The Museum of Sex
Taking your sweetheart to a museum on Valentine’s Day might not be everyone’s idea of a hot date, but that doesn’t apply when the destination is the Museum of Sex. The holiday is so big for MoSex, as it calls itself, that last month the museum extended its hours for the entire Valentine’s Day weekend and the first thing visitors saw was a newly designed, brightly lighted and greatly expanded museum store.
After almost eight years, the Museum of Sex is no longer bashful.
Since October 2002, when MoSex opened at the corner of Fifth Avenue and 27th Street, the store had been hidden from passersby and access to the museum was through a discreet doorway on 27th Street. Now, however, the entrance — plate glass doors with prominent chromium handles that form an X — is right on Fifth Avenue, flanked by wide windows that allow for more than a peek inside. Visitors must go through the store, now double in size to 2,000 square feet, to reach the ticket counters for admission to the exhibits.
Inside the five-story MoSex, there are further signs of renovation. Just behind the store, a redesigned Film Gallery chronicles sex in movies, from the celluloid of 1920s stag films to today’s pixel-packing peccadilloes. The second floor houses the current exhibition, “Rubbers: The Life, History & Struggle of the Condom,” plus selections from the museum’s permanent collection. Museum offices are on the third floor, where additional construction could mean another gallery. A library, open by appointment only to scholars and researchers, is on four, while the fifth floor is rented as office space.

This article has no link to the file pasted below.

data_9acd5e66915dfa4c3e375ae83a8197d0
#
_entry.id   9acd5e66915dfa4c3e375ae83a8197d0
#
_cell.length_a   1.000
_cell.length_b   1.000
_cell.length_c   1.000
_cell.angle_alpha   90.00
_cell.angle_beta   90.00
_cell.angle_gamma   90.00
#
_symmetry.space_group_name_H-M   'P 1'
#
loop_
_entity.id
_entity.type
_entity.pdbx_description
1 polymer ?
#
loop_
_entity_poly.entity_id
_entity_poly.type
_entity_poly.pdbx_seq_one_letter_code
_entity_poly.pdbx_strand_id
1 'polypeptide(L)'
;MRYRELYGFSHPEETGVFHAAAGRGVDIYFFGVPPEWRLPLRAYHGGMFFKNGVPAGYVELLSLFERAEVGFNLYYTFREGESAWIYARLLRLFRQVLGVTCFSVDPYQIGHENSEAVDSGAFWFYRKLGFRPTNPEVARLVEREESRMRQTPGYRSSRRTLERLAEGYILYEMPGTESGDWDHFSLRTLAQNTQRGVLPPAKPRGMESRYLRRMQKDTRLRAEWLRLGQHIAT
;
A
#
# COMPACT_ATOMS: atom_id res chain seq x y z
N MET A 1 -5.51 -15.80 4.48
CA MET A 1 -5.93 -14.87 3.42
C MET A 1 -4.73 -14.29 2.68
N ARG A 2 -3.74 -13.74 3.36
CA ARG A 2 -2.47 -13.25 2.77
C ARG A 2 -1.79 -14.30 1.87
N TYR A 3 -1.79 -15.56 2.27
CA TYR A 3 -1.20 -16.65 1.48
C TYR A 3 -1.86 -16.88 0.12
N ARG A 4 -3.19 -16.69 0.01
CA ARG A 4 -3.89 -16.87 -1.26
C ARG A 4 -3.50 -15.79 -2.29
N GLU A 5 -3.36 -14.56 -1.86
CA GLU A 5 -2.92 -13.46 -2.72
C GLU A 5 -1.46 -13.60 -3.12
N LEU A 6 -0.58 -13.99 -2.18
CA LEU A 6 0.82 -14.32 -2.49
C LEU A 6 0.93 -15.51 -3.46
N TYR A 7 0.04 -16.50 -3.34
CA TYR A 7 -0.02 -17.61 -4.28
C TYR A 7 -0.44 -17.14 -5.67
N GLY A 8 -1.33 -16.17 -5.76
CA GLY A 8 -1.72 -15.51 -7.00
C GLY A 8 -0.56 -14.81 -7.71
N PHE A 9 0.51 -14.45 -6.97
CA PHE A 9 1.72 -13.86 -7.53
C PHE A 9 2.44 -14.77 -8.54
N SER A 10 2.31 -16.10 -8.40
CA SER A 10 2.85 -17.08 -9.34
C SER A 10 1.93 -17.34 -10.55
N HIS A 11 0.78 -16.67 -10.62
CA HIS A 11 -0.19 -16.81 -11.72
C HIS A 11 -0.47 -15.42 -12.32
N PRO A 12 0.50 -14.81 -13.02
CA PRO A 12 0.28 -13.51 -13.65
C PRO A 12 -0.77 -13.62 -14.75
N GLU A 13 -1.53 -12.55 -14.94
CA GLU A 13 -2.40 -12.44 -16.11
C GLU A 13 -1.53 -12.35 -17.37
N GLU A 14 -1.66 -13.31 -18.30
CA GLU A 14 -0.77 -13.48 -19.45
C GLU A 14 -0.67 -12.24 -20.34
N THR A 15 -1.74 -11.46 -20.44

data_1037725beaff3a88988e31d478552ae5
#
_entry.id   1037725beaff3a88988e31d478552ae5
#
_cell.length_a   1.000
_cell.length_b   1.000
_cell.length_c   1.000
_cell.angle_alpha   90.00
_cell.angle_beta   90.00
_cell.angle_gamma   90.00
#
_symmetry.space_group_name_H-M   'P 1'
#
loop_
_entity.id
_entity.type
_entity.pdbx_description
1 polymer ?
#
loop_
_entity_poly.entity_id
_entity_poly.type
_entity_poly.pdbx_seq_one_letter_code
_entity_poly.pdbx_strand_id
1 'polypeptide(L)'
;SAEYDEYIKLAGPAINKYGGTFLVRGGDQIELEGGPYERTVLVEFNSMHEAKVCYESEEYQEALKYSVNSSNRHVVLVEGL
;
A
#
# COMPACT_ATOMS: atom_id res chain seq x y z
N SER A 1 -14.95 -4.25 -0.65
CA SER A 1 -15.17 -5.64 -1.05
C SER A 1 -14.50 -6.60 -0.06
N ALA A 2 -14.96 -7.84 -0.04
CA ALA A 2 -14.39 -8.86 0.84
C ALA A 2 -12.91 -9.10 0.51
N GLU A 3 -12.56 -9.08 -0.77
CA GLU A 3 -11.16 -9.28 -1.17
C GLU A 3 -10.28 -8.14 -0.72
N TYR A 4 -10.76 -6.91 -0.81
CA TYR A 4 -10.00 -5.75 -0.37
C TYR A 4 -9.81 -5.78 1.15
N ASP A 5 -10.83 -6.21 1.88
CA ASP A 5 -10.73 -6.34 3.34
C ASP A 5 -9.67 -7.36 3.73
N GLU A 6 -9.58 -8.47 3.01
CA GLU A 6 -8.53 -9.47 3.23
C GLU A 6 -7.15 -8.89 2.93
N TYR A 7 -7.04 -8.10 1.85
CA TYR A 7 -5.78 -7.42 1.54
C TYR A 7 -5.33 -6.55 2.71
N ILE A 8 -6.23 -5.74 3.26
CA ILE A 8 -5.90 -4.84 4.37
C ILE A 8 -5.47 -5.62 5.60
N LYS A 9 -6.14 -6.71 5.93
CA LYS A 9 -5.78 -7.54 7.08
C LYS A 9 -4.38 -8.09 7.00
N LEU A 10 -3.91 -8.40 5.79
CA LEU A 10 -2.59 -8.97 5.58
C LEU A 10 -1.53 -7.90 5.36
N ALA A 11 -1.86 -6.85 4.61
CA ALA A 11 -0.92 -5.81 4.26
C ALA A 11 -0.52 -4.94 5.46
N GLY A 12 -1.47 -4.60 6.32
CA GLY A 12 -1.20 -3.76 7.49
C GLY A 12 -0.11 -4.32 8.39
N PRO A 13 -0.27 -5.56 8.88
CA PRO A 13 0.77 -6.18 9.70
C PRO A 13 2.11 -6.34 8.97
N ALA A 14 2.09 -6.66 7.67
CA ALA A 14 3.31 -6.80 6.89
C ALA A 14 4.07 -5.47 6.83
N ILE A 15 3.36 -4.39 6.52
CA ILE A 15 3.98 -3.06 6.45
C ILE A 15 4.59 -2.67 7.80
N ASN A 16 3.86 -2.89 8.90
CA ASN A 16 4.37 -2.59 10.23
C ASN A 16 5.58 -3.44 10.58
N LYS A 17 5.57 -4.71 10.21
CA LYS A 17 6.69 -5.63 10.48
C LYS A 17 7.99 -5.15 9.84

The museum is also expanding its branding efforts. Inside the store, and available online, are MoSex candles, intimacy kits, T-shirts, mugs, key chains and the museum’s very own “aphrodisiac chocolates.”
When MoSex was launched by entrepreneur Daniel Gluck, its executive director, it professed a lofty goal: “the exploration of the history, evolution and cultural significance of human sexuality.” Despite that, it was denied a charter from the State Board of Regents as a cultural nonprofit organization. Hence, MoSex operates as a for-profit corporation, a position with an upside. It need not worry about outside censorship or a dip in public money in times of economic belt-tightening.
Funding, said communications director Jessica Vaccaro, comes primarily from entrance fees, with more from sponsors of individual events. Trojans, for example, sponsors “Rubbers,” the museum’s 15th special exhibition. “Rubbers” includes artifacts such as unusual packaging designed by Andy Warhol and a 1930s display case crafted by Julius Schmid, a maker of sausage casings who became the millionaire owner of Sheiks and Ramses; art (condom-inspired sculpture, for example); and sections addressing such contentious issues as contraception, AIDS and safe sex, along with relevant cartoons, posters and other ephemera.
With sex and sexuality as its subject, MoSex is obviously not for everyone and no one under 18 is admitted. The galleries are graphic, displaying paraphernalia invented not only to enhance pleasure but also to inhibit it — chastity belts, for example, for her and him; erotic drawings and photographs; dolls and robots at play; a section entitled “Kink and Fetish”; and sex toys made of precious metals.
As for anyone who wants the flavor of a more conventional museum, a Picasso etching is also on display. Definitely X-rated, but assuredly Picasso.